US Senate reaches deal on background checks for gun buyers
Republicans and Democrats agree to expansion of checks for guns bought at shows and online
Michelle Obama during a speech about combatting youth violence at a lunch in Chicago yesterday. Photograph: Scott Olson/Getty Images
A compromise between Republican and Democrat senators on extending background checks for gun buyers has increased the possibility of new gun ownership laws at least being debated in the Senate.
The deal, which expands background checks for guns purchased at gun shows and online, could head off a threatened filibuster roadblock by right-wing Republican senators stopping a package of gun control measures being considered in the Senate, even before the legislation has a chance of being put to a vote.
Joe Machin, a Democrat from West Virginia, and Patrick Toomey, a Republican from Pennsylvania – two senators previously seen as leaning toward the influential gun lobby – spearheaded the deal which doesn’t include firearm sales between family members that gun control groups and some Democratic senators had sought.
The deal came as the White House continued to use the bully pulpit to increase the public pressure on Congress to pass new gun ownership laws in the wake of the Newtown, Connecticut school shootings that left 20 children and six adults dead at the Sandy Hook Elementary School in December.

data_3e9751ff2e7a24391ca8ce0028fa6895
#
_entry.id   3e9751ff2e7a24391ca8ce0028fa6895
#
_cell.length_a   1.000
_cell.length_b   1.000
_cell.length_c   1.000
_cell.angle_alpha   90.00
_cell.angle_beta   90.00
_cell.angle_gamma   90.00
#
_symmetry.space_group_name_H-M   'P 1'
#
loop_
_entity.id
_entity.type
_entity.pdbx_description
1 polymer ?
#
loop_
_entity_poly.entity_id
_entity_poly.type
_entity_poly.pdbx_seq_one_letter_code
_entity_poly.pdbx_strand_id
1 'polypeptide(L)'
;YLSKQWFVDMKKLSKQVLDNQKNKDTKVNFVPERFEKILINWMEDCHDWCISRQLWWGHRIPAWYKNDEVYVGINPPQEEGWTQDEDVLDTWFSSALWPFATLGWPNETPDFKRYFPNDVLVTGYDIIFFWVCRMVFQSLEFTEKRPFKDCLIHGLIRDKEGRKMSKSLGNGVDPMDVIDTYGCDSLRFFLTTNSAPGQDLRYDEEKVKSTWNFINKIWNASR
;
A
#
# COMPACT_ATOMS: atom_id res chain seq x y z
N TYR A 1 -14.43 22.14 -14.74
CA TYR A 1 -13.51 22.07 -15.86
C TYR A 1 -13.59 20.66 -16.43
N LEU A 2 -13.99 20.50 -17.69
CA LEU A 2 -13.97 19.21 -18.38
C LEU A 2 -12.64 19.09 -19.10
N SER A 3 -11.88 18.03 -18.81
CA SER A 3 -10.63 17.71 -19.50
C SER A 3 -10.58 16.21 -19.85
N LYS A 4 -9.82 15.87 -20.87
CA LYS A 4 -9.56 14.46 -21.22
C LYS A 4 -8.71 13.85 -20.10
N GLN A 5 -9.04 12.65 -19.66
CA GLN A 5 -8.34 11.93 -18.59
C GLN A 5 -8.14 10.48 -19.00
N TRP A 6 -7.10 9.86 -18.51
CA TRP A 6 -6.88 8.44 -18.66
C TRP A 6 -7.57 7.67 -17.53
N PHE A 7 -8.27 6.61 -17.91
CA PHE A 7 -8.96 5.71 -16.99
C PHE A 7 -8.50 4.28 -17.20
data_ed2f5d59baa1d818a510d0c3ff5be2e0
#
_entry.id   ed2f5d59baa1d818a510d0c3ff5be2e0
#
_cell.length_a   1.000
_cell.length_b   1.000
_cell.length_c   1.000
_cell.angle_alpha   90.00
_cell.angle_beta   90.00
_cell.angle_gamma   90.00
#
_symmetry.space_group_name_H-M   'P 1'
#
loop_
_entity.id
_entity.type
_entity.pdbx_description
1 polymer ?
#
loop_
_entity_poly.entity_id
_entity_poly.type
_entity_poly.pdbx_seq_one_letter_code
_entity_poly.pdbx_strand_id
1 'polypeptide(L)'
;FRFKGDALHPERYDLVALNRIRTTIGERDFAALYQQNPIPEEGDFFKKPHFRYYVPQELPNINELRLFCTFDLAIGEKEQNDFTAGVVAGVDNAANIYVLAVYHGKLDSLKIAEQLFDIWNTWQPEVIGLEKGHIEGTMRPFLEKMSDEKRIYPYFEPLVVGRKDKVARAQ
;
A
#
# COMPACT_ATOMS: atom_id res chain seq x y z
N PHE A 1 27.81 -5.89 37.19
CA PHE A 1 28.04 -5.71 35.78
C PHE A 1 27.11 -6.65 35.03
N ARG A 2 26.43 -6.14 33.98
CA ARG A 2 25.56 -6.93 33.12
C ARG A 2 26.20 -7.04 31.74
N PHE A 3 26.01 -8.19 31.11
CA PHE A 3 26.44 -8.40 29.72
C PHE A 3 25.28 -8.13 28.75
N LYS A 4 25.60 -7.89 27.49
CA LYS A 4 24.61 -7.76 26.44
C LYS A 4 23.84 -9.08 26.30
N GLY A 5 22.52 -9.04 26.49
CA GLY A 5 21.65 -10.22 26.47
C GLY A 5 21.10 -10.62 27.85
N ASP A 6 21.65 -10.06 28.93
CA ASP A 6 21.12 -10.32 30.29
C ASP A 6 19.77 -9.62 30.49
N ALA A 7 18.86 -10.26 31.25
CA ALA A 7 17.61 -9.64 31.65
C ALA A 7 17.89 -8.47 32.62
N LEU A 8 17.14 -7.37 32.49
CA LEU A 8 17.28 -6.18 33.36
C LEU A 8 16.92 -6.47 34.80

In an address punctuated with emotion, the First Lady Michelle Obama said in a speech in the Obamas’ home town of Chicago that the question of the obligation to protect the nation’s children was “weighing” on her heart.
Her voice crackled as she described how she had spoken to the classmates of Hadiya Pendleton, the 15-year-old girl whose murder has come to represent the cost of gangland shootings.
Mrs Obama, whose appearance followed an equally emotional speech by her husband in Connecticut on Monday, called on Congress to act on gun violence, urging lawmakers to vote on new gun controls.
“These reforms deserve a vote in Congress,” she told an audience of businesspeople in a Chicago hotel.
The bipartisan deal agreed on background checks is designed to find consensus among as many senators to support a gun ownership bill and win over Democrats who face strong re-election challenges from Republicans in marginal states. Background checks are seen as key to closing loopholes in gun ownership laws. About 40 per cent of gun purchases are not covered by criminal checks.
The cross-party compromise falls short of the universal background checks sought by the president in his attempt to pass the most sweeping changes in gun controls since the 1990s.
“This is a start,” said Mr Machin. “Americans on both sides of the debate can find common ground.”
The Senate is expected to vote to consider the gun-control bill today as, following yesterday’s background-check deal, Democrats seem to have garnered the 60 votes required to stop an attempt by the side of the Republican party aligned with the far-right Tea Party movement to block the bill being debated.